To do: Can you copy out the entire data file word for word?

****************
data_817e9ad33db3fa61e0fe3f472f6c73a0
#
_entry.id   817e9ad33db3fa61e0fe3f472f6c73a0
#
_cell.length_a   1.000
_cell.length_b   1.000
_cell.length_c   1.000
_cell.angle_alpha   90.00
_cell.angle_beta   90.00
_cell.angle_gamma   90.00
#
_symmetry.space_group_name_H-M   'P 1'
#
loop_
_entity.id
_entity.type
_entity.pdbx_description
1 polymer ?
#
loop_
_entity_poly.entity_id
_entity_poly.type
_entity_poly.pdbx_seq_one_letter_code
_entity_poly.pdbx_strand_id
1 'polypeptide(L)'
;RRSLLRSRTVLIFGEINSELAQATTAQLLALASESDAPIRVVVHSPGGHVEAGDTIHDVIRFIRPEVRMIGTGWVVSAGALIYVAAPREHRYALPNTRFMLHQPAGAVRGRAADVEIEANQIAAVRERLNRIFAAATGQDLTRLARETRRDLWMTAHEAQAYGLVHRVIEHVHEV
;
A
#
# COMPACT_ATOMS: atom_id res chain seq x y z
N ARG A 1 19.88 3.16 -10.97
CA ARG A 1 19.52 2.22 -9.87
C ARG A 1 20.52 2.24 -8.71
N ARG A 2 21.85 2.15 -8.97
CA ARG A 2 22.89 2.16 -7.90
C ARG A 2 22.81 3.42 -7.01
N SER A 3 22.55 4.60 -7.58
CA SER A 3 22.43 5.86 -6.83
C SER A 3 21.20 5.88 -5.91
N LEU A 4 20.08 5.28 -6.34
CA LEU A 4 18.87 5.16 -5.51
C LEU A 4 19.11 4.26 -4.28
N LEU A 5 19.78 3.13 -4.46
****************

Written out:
data_817e9ad33db3fa61e0fe3f472f6c73a0
#
_entry.id   817e9ad33db3fa61e0fe3f472f6c73a0
#
_cell.length_a   1.000
_cell.length_b   1.000
_cell.length_c   1.000
_cell.angle_alpha   90.00
_cell.angle_beta   90.00
_cell.angle_gamma   90.00
#
_symmetry.space_group_name_H-M   'P 1'
#
loop_
_entity.id
_entity.type
_entity.pdbx_description
1 polymer ?
#
loop_
_entity_poly.entity_id
_entity_poly.type
_entity_poly.pdbx_seq_one_letter_code
_entity_poly.pdbx_strand_id
1 'polypeptide(L)'
;RRSLLRSRTVLIFGEINSELAQATTAQLLALASESDAPIRVVVHSPGGHVEAGDTIHDVIRFIRPEVRMIGTGWVVSAGALIYVAAPREHRYALPNTRFMLHQPAGAVRGRAADVEIEANQIAAVRERLNRIFAAATGQDLTRLARETRRDLWMTAHEAQAYGLVHRVIEHVHEV
;
A
#
# COMPACT_ATOMS: atom_id res chain seq x y z
N ARG A 1 19.88 3.16 -10.97
CA ARG A 1 19.52 2.22 -9.87
C ARG A 1 20.52 2.24 -8.71
N ARG A 2 21.85 2.15 -8.97
CA ARG A 2 22.89 2.16 -7.90
C ARG A 2 22.81 3.42 -7.01
N SER A 3 22.55 4.60 -7.58
CA SER A 3 22.43 5.86 -6.83
C SER A 3 21.20 5.88 -5.91
N LEU A 4 20.08 5.28 -6.34
CA LEU A 4 18.87 5.16 -5.51
C LEU A 4 19.11 4.26 -4.28
N LEU A 5 19.78 3.13 -4.46